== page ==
We LOVE telling artisan stories. It’s what connects us deeply with the individual people behind each rug that comes and goes through the doors of Bunyaad. Each one of them has their special skill and their unique story.
Take a moment to get to know Parveen, a rug knotter, and Anwar, a rug designer.
Cooking in season is nothing new for people in Pakistan. Instead, it’s a way of life.
Now, that’s not to say that the fast food giants and processed foods aren’t creeping into the Pakistani diet at an alarming rate. They are but for the most part, most families still are preparing meals using what’s being harvested within 100 miles of their home.
On a recent trip to Pakistan I watched my mother-in-law Fazeelat carefully carving out the inside of what is called a tinda squash here in Lahore. A tinda squash is actually a small, green gourd that’s in season in May and June. They look somewhat like a green apple, with soft fuzzy hairs on the green rind and white flesh inside. They grow on four to five foot vines and are ready for harvest in 70 days. They are also called Indian round gourds, apple gourds or Indian baby pumpkins.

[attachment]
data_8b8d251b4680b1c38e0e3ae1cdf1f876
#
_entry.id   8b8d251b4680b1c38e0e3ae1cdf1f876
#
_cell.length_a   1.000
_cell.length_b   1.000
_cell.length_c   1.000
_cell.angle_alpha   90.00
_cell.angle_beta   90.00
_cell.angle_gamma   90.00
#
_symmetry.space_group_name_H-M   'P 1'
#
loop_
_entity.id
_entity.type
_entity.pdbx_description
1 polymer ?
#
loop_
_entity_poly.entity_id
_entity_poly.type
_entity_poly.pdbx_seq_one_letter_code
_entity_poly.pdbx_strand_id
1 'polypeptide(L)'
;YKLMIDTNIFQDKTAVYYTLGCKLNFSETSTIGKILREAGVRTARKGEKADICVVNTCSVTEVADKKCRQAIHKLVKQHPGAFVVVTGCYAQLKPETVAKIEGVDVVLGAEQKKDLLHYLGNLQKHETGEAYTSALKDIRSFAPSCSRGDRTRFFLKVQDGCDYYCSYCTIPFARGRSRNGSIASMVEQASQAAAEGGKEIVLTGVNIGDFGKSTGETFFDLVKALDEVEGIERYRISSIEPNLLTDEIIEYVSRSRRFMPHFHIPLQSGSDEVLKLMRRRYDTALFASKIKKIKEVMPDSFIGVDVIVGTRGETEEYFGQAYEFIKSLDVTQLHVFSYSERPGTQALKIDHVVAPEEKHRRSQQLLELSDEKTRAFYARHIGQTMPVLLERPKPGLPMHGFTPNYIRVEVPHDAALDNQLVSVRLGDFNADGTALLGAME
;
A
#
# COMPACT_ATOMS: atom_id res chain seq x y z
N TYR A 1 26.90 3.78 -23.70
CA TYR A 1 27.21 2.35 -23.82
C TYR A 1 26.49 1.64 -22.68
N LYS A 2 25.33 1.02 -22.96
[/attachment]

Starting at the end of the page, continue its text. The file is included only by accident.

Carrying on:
It’s mango season here in Pakistan and there is nothing like a fresh mango. And nothing like a fresh mango lassi.
Lassis are made with fresh yogurt, milk and mango. Sweet from the fruit and full of probiotics from the yogurt, a mango lassi is the go-to drink to cool off in Pakistan’s hot summers. As the world’s fourth largest producer of mangos, Pakistan has no shortage of mangos when they are in season.